A Meal with Jesus: Discovering Grace, Community and Mission around the Table by Tim Chester

A Meal with Jesus: Discovering Grace, Community, and Mission around the Table (Re:Lit)Takeaway: Meals are an important part of being human, being Christian, being missional and being with Jesus.

There is much to commend about A Meal with Jesus. If you are interested in being more missional in your Christianity the chapter of meals as mission is great. It talks practically about how important actually getting people in your house and sharing food builds relationship in ways that virtually no other activity can do.

There were also extended discussions using Luke as the primary text about the role of the meal in the life of Jesus. In most of the gospel of Luke, food or a meal is the setting for Jesus’ teaching and Jesus is almost always coming from or going to somewhere to eat. Luke also is very concerned with the poor. In most of his parables in Luke there is a coupling of one parable about a rich or prestigious person with either another parable about a poor person or another character in the parable being poor. Chester connects the meal and Jesus desire to eat with the people. Jesus ate with both the poor and despised and the rich and powerful. Jesus was always gracious to the poor and usually quite confrontational with those that are rich.

Unintentionally this book became another in my six month study of Luke. I am in my last Luke commentary now, but this book helped to reaffirm that scripture is not just about learning or about doing, it is about the way that we become Christians.

There is also a great thought by Chester in the context of one of his discussions of Jesus talking with some Pharisees over a meal. Chester says, “These verses also speak to a professionalized church ministry—a life seen as the epitome of godliness, but all but impossible for those not in full-time ministry.” Jesus was bringing the Pharisees down to size, not as much for what they were doing (observing the law, keeping ritually pure, etc.) but they way they were doing it. The Pharisees, like many of us, were doing life in a way that was unattainable to those around then and then holding themselves up as an example against the other, instead of empowering the other to do what they can.

The whole point of being a Pharisee was that they were trying to make everyone into priests. They were insisting that regular people fulfill the requirements that only the priests were asked to fulfill in scripture. It was their belief, that only when Israel became a nation of priests would the messiah come and free them from the Romans (not unlike how some Christians today believe about the second coming.) The priests had a reason to be holy and pure (they were offering sacrifice to God in the temple.) But the Pharisees took the external requirements of the priesthood (the purity laws) and clumsily placed them on people that could not possibly follow all the rules because they did not have the resources or ability to fulfill them.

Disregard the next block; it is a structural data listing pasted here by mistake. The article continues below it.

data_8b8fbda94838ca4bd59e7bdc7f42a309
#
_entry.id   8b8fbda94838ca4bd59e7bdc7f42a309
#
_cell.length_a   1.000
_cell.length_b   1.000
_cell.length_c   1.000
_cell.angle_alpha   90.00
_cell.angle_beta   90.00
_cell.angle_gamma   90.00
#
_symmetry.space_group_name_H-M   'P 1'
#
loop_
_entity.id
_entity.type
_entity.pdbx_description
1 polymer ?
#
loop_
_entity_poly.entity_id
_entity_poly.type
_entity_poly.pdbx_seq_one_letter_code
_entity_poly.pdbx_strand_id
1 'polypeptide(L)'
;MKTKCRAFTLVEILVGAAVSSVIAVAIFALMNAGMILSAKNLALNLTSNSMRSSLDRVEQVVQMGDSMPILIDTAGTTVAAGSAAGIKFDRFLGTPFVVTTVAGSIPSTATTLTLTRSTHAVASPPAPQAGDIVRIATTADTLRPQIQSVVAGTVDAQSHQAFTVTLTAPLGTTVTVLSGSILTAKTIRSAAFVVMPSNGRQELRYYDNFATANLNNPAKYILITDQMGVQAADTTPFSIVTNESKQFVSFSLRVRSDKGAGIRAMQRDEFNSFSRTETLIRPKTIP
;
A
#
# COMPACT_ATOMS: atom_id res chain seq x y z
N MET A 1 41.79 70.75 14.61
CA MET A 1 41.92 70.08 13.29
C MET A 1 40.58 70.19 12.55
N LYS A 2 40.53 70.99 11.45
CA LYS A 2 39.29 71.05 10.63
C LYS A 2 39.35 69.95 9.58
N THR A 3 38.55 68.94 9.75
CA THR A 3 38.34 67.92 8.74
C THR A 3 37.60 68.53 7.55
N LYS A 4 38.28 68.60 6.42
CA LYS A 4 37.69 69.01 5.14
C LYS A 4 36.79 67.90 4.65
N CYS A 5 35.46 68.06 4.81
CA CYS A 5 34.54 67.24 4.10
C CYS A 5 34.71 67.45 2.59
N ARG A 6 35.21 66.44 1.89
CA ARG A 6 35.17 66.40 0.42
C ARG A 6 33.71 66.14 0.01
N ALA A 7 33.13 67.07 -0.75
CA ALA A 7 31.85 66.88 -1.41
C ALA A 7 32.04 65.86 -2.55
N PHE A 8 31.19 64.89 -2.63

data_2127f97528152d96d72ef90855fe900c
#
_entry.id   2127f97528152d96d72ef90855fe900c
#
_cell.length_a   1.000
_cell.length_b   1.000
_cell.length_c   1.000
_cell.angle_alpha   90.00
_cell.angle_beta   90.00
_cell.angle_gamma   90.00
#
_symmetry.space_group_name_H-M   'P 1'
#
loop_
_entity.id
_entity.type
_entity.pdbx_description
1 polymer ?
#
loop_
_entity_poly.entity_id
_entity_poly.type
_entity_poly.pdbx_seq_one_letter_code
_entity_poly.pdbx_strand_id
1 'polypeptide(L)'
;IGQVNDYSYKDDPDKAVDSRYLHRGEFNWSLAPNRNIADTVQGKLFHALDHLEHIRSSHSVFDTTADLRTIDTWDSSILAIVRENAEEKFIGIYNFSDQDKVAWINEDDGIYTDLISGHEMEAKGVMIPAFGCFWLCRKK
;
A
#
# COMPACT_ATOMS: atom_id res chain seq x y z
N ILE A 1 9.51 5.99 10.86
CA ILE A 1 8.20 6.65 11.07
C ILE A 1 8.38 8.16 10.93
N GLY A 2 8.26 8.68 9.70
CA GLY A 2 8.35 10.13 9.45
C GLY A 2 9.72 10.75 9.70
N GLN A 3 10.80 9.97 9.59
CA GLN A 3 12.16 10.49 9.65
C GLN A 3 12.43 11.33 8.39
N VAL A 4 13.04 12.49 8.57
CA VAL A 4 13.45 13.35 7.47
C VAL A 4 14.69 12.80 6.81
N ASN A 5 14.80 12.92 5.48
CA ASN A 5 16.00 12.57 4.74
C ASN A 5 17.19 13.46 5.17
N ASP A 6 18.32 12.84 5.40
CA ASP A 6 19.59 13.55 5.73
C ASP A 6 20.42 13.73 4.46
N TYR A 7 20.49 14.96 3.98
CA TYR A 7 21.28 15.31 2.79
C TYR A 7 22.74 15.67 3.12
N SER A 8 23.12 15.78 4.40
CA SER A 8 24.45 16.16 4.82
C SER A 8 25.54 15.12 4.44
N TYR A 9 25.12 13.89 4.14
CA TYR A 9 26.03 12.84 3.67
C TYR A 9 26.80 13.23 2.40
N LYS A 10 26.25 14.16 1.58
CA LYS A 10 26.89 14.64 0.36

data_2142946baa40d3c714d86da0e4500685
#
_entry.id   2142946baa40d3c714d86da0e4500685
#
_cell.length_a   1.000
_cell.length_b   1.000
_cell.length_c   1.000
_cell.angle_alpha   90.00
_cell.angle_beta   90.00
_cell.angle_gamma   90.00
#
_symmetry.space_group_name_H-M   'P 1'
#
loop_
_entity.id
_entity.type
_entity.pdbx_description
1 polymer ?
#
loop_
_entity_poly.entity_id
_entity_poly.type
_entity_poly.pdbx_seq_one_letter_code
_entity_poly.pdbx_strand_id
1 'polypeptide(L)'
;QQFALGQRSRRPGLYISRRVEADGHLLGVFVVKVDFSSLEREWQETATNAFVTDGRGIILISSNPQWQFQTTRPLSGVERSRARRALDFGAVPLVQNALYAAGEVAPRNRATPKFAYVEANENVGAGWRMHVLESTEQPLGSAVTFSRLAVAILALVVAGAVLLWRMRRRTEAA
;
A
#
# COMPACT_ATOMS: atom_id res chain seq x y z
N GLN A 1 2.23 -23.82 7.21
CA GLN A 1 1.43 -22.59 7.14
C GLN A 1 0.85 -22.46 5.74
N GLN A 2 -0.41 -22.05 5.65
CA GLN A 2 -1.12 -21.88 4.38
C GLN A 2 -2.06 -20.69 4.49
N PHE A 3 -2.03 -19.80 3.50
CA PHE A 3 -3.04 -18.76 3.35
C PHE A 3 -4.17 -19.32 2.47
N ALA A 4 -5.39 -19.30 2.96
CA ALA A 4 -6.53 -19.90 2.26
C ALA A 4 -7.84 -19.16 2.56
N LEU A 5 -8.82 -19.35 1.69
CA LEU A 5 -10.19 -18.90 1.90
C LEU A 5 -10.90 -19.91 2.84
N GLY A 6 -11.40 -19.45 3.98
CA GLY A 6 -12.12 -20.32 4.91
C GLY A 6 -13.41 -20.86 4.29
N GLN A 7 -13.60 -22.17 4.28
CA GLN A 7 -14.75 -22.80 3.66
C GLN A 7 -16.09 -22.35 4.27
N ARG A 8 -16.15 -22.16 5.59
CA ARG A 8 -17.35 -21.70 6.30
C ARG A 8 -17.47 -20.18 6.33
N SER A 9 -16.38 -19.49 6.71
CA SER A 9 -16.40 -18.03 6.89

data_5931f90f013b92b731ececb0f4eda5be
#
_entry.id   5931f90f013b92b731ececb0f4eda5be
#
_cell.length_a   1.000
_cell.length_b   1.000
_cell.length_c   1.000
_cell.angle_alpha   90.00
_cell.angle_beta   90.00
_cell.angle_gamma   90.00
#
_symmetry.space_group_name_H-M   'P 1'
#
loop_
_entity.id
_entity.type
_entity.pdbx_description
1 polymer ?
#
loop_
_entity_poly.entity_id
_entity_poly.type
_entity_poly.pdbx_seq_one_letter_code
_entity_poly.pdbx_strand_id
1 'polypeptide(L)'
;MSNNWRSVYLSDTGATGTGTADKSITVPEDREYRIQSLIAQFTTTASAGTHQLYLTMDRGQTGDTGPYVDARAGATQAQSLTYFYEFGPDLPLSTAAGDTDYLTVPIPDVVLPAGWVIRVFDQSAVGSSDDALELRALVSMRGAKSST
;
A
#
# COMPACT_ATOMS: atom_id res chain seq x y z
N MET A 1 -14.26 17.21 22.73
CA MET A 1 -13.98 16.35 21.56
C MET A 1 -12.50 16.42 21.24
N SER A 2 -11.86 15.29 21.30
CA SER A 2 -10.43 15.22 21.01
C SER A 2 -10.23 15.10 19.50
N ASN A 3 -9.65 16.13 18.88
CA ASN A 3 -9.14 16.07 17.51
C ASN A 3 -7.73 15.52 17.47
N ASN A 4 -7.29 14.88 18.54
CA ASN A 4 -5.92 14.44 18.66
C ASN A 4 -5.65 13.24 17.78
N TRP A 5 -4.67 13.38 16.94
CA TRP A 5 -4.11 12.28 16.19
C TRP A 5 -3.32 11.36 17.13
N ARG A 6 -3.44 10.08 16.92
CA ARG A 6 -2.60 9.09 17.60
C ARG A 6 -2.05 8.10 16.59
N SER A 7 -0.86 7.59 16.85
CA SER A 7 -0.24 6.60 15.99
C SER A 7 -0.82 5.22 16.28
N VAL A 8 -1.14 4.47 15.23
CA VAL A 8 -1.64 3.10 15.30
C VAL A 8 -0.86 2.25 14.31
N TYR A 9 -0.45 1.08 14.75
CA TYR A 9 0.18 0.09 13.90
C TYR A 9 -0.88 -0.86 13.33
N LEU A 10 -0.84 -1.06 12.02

I am sure I do this with others. I read a ridiculous amount of books and store up quotes and ideas and if not careful I can communicate that the way to be a good Christian is to do the same. I have time because I do not have a demanding job, I do not have children, I have a seminary degree, and I have a very patient wife that allows me to read and process in ways that are not obtainable to the majority of the world. In fact, this can be considered a crutch because others are doing quite well as Christians without all the other superficial evidence of faith.

I am planning on having a long meal with our small group tonight. We will share a good southern meal mostly prepared by my wife. Several in our small group are not from the south and want to know what a good southern meal really is, so we are having country fried steak, fried chicken, biscuits, mashed potatoes, a couple vegetables and an apple pie. We will end the meal sharing communion, as the original christians did as part of a meal in a home. My best small group experiences have always been the ones where we were able to share the most meals. This is hard to do, people do not have space to feed 10 or 12 (or more). And preparing that much food takes time, money and planning. But I do agree with Chester that meals are important.

Meals are about humanness. I celebrate that. Meals (especially with children) are always messy (I am a nanny, I know all about that.) Meals, especially when shared, are places of grace (I have received that, especially when I was single). The Eucharist, a meal instituted by Christ, may be the most important part of understanding our relationship to the rest of the church.

In the end I still felt this book was missing something. I am not sure what. It was organized fairly well. It did not have a lot of fluff. It stayed on task. It was biblical. So I want to encourage people to read it, but I do want to say I felt like it was missing something.

A Meal with Jesus Purchase Links: Paperback, Kindle Edition

Leave a Reply

%d bloggers like this: